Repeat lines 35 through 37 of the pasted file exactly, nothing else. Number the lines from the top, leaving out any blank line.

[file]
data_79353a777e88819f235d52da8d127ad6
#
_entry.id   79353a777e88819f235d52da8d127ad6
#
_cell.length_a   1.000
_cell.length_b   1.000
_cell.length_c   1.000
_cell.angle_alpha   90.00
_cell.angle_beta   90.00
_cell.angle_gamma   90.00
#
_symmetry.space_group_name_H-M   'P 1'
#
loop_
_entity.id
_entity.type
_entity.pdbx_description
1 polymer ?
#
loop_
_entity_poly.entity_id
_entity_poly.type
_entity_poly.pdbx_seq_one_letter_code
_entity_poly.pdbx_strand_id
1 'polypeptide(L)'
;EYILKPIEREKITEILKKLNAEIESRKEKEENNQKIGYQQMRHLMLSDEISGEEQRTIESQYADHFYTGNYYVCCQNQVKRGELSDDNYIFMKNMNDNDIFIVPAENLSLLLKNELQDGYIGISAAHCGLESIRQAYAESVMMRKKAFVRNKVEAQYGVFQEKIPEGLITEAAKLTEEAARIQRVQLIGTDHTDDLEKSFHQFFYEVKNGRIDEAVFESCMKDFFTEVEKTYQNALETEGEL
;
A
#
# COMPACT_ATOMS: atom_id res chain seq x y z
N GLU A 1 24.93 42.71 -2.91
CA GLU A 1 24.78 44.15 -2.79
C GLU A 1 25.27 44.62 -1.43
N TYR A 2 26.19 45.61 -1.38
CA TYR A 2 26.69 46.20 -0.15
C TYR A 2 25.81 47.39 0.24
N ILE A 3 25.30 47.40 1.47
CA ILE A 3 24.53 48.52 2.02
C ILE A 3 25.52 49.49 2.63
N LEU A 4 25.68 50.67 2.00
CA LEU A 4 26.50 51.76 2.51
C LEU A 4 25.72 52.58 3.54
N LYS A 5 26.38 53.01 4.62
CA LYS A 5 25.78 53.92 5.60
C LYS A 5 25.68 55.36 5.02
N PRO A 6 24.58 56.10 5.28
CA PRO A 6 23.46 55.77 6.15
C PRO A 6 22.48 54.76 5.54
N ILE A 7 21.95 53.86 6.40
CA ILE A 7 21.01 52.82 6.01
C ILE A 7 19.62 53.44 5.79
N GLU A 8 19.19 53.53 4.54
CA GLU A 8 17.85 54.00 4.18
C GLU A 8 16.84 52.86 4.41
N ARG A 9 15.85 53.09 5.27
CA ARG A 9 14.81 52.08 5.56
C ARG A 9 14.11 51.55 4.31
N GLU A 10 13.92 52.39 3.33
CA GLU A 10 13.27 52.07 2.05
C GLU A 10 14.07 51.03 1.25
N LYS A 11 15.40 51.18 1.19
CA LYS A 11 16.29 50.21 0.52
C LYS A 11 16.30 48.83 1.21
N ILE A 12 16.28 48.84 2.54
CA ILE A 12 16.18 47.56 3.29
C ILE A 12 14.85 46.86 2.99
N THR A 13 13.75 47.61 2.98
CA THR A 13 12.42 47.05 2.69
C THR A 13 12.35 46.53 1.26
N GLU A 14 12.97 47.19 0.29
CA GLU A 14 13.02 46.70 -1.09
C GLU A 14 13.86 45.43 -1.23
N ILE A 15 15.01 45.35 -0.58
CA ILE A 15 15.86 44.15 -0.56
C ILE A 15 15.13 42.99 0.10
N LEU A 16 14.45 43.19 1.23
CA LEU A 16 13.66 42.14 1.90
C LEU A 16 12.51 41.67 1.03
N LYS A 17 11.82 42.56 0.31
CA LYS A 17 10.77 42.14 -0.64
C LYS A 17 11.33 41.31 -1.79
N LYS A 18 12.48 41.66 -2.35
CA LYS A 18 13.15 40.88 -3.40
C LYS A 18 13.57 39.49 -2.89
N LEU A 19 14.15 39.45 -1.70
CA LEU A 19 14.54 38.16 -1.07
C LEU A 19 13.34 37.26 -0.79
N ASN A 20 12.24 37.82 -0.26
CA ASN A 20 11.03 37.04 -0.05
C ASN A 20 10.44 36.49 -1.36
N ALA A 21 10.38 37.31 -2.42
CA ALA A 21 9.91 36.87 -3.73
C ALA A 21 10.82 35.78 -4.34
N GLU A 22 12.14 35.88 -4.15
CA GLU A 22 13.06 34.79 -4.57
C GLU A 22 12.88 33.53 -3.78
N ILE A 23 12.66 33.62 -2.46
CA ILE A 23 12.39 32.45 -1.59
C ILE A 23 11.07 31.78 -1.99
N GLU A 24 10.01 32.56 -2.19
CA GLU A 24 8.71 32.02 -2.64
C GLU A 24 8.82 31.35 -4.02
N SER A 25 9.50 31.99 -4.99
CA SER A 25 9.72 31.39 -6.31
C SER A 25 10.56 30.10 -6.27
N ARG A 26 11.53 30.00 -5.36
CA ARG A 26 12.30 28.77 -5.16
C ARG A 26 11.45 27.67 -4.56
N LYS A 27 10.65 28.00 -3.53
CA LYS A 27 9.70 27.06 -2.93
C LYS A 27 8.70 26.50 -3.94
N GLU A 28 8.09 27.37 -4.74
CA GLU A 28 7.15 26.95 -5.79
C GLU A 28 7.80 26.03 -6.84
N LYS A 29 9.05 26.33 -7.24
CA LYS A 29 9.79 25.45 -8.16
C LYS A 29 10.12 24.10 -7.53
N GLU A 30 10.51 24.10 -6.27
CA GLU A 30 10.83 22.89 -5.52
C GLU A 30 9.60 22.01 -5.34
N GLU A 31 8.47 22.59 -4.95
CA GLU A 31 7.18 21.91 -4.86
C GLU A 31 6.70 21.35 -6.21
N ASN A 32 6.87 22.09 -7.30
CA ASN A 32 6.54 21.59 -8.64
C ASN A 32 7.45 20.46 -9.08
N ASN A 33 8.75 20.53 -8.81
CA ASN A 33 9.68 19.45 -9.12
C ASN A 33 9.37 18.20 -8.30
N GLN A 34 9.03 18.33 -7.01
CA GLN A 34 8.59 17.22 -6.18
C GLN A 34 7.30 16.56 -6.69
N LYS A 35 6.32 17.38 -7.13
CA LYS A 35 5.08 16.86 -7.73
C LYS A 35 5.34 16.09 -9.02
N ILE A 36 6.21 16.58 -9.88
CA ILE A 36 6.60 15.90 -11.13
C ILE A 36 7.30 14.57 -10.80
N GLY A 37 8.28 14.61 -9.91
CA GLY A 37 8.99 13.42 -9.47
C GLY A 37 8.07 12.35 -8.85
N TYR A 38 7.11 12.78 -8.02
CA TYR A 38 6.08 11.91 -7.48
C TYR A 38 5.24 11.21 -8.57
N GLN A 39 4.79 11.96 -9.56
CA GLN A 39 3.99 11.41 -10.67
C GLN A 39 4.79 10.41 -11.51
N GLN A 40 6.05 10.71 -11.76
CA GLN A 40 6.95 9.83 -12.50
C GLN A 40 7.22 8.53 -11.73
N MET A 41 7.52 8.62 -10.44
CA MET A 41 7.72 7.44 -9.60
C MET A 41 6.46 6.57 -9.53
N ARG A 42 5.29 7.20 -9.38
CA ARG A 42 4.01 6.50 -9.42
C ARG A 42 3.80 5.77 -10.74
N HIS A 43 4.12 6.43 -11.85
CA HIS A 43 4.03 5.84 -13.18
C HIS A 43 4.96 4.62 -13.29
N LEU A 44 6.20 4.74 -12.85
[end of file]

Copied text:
CA TYR A 2 26.69 46.20 -0.15
C TYR A 2 25.81 47.39 0.24
N ILE A 3 25.30 47.40 1.47